Instead, Russia's green movement plans to provide voters with
information about the ecological programs of the various political
parties in order to inform them who genuinely cares about the
environment and who is engaging in campaign rhetoric, Grigory Khozin of
the Diplomatic Academy's Global Problems Center said on 25 May. He said
the greens will be ready to participate directly in the parliamentary
elections four years from now. -- Robert Orttung, OMRI, Inc.

MOSCOW MUFTI CRITICIZED. The director general of the Russian Islamic
Cultural Fund, Abdel Vakhed Niyazov, publicly criticized Ravil
Gainutdin, identified by Interfax as the Mufti of the Moscow Mosque, for
abuse of power and violating shariah norms, Interfax reported on 25 May.
On behalf of several Islamic and national cultural organizations in
Moscow, Niyazov read out a statement at a press conference the same day,
condemning the Mufti for "illegally dismissing" two imams, "transforming
the house of Islam into a private office," and dividing visiting Muslims
into "ours" and "foreign ones." Nafigulla Ashirov, chairman of the
supreme coordinating center of the Muslim Spiritual Board, said the
conflict began because of Gainutdin's openly pro-government position,
the aspirations of other muftis for greater independence, and the
Chechen war. -- Lowell Bezanis, OMRI, Inc.

OSCE CHECHNYA TALKS COLLAPSE.  The OSCE-mediated talks in Grozny between
representatives of the federal authorities, Chechen President Dzhokhar
Dudaev, and the Chechen government of national salvation broke up after
three hours, when the Russian delegation, headed by Nikolai Semyonov,
walked out, ITAR-TASS and Interfax reported. The talks may resume "after
preliminary consultations," according to Chechen chief of staff Movladi
Udugov, who said the Russians had been "unprepared" for negotiations,
the agencies reported. Udugov further stated that the Chechen
presidential delegation had demanded an immediate withdrawal of Russian
troops from Chechnya and the creation of internationally-controlled safe
zones. Semyonov said the talks had merely been "suspended" to allow for
consultation with military commanders, according to ITAR-TASS. -- Liz
Fuller, OMRI, Inc.

CONSTITUTIONAL COURT TO HEAR CASE ON CHECHNYA. Constitutional Court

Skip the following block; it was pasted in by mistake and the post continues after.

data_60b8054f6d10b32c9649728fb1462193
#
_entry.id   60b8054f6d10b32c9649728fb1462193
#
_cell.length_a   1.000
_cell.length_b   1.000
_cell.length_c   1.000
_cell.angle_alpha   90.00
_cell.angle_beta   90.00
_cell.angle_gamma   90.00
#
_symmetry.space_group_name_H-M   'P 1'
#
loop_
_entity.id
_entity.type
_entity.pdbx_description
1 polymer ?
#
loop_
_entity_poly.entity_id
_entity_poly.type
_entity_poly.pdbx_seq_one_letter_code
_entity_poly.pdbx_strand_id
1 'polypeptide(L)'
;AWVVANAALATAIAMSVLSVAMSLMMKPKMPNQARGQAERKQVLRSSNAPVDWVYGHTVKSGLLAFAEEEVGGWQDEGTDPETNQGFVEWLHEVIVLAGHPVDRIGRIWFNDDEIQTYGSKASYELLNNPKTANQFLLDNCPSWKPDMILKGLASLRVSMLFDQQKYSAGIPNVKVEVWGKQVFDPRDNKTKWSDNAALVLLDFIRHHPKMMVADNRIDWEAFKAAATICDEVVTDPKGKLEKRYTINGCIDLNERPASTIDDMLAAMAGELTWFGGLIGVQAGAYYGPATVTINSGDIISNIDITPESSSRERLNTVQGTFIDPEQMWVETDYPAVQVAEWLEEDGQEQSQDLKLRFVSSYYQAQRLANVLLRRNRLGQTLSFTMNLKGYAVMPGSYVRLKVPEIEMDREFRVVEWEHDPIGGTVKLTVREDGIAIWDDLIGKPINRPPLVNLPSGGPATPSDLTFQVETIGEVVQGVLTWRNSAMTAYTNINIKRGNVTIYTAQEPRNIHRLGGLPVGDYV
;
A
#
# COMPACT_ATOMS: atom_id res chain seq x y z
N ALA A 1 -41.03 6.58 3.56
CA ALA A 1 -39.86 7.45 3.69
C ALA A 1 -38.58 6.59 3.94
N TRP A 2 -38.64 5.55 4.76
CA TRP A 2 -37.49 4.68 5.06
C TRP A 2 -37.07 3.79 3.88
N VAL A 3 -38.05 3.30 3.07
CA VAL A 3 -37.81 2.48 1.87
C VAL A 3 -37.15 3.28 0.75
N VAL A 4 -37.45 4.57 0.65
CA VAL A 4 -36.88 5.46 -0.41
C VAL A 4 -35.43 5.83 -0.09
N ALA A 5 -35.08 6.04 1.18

Chairman Vladimir Tumanov announced that despite legal flaws in the
documents submitted to it, the court will consider the Federation
Council's request concerning the constitutionality of secret
presidential and government decrees on Chechnya, Interfax reported on 25
May. Tumanov expressed surprise that the Council ignored the court's
instructions to attach copies of the decrees in question to its appeal.
However, he said the court would overlook the Council's error so as not
to be accused of "procrastination" on the controversial Chechnya case.
-- Laura Belin, OMRI, Inc.

MILITARY PROCUREMENT BUDGET APPROVED. The Russian government approved
"about 10 trillion rubles" for the 1995 defense order at a 25 May
meeting, Finance Minister Vladimir Panskov told ITAR-TASS. The money
will be earmarked for paying off last year's debts, purchasing new
equipment, and as advance payments for 1996 weapons deliveries. Panskov
said it would be up to the Defense Ministry to decide "whether to buy
military hardware or uniforms." In 1994, the defense order amounted to 8
trillion rubles (about $2 billion). The agency said it had learned from
"well-informed sources" that no fighter aircraft will be purchased in
1995. Aircraft manufacturers will have to depend on foreign orders. --
Doug Clarke, OMRI, Inc.

DISSIDENT OFFICER SEEKS REINSTATEMENT. Lt. Col. Stanislav Terekhov,
leader of the right-wing Officers' Union, told Interfax on 25 May that
the legal proceedings in his battle to be reinstated in the armed forces
had resumed. Defense Minister Pavel Grachev discharged Terekhov
following his participation in the 1993 attack on the headquarters of
the CIS joint armed forces. A military court of the Moscow Military
District has twice ruled that Terekhov's discharge was illegal, but the
case has been appealed to the Military Board of the Supreme Court by the
chief military prosecutor. Terekhov told the agency that he was "calling
on mass media, officers, and the patriotic public for support." -- Doug
Clarke, OMRI, Inc.

CHERNOMYRDIN TURNS DOWN INVESTMENT PROGRAM. At a 25 May cabinet meeting
to discuss economic and financial stabilization, Prime Minister Viktor
Chernomyrdin refused to approve a program to encourage domestic and
foreign investment in 1995-97, Interfax reported. Chernomyrdin sharply
criticized the authors of the program--including First Deputy Prime
Minister Anatoly Chubais (castigated yesterday in the official
Rossiiskaya gazeta on a different topic) and Economics Minister Yevgeny